I was stunned to arrive at work today and find out that Robert B. Parker had died. He was only seventy-seven, and the newspapers indicate he died at his desk. And, that's the place I'll always picture him, writing the wonderful Spenser novels.
I can think of no finer tribute, with all of the ones that have already come out, than to repeat what I said in my review of The Professional, the most recent Spenser book. "By my count, I've read forty-five books by Robert B. Parker, probably the most I've read by any author. When I finished The Professional, his latest Spenser novel, I had read all thirty-seven Spenser books, one Jesse Stone, four Sunny Randall, both Philip Marlowe ones, and even a teen novel. And, I just discovered he has "A Young Spenser novel," called Chasing the Bear, in which Spenser reflects back to when he was fourteen. I ordered it.
"What is it about Parker's books that appeal to me? The characters and conversation. It certainly isn't suspense, since there isn't much in recent books. And, I've said that before when I've reviewed the Spenser books. But, I like Spenser, the idealistic knight fighting for good, with his own code of conduct. He's a loyal friend, and his friendships with Hawk, Quirk, Belson, and even Susan Silverman are long-standing ones, that require little chitchat. Instead, there's humor, wordplay, and unspoken affection between Spenser and his friends. That loyalty and wit draw me back for one book after another."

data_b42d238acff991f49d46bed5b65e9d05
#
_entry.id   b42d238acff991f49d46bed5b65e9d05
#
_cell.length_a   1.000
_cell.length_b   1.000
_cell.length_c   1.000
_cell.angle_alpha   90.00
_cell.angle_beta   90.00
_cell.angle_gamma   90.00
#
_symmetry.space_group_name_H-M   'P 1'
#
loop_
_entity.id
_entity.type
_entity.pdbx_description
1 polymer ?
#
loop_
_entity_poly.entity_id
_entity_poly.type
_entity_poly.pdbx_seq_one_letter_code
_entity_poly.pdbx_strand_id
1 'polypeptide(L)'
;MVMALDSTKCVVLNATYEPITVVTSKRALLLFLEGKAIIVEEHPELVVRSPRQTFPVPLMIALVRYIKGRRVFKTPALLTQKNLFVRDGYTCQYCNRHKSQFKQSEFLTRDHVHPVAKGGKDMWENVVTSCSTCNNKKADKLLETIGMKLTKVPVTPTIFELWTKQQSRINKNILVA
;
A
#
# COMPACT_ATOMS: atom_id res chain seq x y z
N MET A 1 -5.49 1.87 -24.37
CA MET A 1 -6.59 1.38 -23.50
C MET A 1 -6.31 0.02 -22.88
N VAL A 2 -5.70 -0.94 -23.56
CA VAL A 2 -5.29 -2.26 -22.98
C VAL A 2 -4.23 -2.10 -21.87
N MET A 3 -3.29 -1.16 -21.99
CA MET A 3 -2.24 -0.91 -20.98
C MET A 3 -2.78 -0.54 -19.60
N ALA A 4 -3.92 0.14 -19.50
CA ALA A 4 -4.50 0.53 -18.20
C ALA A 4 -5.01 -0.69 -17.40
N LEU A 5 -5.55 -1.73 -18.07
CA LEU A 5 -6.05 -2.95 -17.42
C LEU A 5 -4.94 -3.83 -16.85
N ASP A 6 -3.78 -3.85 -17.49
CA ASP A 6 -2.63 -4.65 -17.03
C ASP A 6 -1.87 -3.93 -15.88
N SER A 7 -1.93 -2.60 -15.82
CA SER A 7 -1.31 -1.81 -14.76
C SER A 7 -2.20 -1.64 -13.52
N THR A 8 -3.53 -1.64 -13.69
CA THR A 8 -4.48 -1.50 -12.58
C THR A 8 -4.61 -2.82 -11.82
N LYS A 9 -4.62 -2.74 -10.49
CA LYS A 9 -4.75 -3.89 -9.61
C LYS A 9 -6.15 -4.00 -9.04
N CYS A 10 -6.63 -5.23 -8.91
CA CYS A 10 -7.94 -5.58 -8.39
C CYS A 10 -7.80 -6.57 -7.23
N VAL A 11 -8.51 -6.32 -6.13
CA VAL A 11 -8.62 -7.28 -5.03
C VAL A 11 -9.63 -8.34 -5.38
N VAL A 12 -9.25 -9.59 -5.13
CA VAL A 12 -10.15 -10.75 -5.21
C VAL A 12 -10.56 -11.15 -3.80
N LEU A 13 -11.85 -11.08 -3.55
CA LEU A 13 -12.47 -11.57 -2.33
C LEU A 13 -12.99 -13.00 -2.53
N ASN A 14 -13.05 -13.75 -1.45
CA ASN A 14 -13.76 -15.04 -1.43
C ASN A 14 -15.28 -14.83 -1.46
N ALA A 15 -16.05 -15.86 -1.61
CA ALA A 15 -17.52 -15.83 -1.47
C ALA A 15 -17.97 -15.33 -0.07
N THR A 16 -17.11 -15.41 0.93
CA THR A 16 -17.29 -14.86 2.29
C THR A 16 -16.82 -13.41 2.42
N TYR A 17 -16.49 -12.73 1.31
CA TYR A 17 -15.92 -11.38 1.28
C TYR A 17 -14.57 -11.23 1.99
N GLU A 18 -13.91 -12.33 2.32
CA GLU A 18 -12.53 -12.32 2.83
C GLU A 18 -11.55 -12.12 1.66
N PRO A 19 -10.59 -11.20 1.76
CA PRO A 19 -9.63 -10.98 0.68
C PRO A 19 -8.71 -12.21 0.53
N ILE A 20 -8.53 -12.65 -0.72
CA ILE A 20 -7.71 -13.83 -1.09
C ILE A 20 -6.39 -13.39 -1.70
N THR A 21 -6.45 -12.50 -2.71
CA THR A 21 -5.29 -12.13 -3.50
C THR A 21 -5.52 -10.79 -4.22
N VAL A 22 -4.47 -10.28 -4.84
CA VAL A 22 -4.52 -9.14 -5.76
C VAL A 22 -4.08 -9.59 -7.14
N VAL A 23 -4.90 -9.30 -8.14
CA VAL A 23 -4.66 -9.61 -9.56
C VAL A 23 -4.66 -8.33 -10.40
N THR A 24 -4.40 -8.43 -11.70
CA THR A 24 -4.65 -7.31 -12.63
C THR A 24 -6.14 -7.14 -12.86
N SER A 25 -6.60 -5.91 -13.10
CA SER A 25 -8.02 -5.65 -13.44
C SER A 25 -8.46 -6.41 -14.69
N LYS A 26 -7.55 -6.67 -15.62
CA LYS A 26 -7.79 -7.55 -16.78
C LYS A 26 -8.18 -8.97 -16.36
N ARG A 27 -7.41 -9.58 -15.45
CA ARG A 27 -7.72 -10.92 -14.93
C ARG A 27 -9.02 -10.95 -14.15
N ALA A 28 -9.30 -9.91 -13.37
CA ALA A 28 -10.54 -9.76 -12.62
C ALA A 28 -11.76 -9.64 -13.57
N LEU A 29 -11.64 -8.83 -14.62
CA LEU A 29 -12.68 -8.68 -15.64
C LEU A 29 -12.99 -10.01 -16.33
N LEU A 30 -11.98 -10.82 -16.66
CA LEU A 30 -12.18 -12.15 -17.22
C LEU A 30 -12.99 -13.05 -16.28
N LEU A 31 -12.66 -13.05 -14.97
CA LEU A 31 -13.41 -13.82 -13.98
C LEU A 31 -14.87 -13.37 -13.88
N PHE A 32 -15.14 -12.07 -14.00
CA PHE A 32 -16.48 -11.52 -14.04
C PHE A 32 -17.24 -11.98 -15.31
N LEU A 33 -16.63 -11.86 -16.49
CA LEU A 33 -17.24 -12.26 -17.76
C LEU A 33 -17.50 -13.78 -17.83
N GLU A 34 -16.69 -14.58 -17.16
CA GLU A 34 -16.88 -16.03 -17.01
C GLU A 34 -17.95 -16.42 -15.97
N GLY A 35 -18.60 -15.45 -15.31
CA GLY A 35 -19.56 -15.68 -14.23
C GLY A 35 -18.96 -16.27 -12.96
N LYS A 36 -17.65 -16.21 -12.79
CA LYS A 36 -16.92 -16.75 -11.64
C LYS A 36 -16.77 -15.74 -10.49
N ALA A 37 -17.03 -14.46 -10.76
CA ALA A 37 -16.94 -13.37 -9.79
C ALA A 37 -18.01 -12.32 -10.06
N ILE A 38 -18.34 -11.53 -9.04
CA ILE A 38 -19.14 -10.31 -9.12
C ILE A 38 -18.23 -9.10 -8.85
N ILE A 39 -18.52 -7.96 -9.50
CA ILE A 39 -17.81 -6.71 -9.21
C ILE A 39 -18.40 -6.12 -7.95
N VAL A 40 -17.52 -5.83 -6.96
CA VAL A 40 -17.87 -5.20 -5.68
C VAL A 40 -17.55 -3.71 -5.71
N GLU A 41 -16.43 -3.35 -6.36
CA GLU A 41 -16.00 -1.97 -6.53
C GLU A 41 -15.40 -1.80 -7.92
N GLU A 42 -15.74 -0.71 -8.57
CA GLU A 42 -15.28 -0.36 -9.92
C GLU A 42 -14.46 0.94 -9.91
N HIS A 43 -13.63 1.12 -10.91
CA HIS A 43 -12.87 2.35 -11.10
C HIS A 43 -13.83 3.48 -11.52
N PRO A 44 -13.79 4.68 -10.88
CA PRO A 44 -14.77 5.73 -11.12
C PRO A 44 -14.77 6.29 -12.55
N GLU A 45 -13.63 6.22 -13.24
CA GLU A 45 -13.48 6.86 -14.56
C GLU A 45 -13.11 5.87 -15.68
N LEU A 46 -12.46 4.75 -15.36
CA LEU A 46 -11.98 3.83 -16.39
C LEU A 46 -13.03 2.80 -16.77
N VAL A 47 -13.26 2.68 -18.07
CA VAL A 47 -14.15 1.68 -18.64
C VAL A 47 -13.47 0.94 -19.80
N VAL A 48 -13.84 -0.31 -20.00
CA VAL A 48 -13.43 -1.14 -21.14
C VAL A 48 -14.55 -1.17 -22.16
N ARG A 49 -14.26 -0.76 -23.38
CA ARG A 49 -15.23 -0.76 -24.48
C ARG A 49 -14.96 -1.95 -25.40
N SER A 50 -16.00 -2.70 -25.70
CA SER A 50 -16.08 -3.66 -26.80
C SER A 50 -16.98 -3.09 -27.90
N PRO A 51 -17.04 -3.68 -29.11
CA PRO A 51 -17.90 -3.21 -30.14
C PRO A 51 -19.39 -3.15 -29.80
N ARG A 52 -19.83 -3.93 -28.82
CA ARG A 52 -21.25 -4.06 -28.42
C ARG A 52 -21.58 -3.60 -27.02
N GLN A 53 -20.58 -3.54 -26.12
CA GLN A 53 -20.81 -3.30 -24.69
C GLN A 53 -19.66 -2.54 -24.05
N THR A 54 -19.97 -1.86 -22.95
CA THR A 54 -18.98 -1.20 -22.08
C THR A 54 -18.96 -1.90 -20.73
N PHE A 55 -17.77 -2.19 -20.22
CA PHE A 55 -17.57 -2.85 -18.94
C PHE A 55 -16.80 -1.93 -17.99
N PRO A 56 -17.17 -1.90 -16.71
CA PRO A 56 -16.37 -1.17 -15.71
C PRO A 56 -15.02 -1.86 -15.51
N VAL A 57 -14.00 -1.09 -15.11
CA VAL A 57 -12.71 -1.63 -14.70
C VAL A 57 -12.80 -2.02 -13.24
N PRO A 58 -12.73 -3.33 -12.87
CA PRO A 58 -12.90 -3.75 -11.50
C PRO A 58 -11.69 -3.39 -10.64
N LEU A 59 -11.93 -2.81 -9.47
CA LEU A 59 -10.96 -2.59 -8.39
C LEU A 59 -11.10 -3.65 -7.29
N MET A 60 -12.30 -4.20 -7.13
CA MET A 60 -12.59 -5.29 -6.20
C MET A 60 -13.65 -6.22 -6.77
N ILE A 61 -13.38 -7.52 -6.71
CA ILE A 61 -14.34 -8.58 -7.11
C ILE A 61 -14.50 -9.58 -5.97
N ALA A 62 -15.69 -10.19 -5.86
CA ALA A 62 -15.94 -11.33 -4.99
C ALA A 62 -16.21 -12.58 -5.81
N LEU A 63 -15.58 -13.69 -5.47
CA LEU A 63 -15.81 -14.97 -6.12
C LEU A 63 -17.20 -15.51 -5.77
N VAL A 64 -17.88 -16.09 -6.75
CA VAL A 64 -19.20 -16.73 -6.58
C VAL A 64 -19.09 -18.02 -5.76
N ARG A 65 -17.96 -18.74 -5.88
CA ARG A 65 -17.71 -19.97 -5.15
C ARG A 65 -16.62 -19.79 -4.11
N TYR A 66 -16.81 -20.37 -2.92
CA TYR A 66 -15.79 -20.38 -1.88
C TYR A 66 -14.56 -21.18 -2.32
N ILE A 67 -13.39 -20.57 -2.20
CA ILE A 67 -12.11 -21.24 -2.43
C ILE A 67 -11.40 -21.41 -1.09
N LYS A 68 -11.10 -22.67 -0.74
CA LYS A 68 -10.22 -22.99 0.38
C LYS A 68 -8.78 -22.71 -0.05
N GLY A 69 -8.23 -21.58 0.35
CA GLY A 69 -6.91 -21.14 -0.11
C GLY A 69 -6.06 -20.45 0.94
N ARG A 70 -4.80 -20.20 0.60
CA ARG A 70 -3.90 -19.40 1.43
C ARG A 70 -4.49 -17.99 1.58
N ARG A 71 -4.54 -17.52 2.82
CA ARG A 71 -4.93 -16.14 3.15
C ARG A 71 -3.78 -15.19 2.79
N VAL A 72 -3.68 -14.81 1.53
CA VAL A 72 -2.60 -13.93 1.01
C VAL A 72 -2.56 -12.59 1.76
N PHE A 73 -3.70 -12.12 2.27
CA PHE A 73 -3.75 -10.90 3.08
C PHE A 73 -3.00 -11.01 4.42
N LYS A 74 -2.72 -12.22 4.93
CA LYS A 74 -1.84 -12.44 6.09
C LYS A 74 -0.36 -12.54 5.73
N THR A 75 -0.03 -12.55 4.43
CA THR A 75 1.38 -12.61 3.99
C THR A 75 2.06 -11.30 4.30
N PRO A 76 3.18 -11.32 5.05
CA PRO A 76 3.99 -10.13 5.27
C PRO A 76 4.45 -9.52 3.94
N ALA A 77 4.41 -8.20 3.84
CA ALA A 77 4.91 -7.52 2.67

I'm going to miss that loyalty, wit, conversation, and friendship. Rest in Peace, Robert B. Parker, and, thank you for Spenser.
Here's the link to the Washington Post obituary, http://tinyurl.com/yej66oo.
A Mind Is a Terrible Thing to Taste - Me and Jay Lake at the Nebula Mass Signing yesterday. I taste of executive power. For another few weeks, anyway. Picture borrowed from jay’s site, here.
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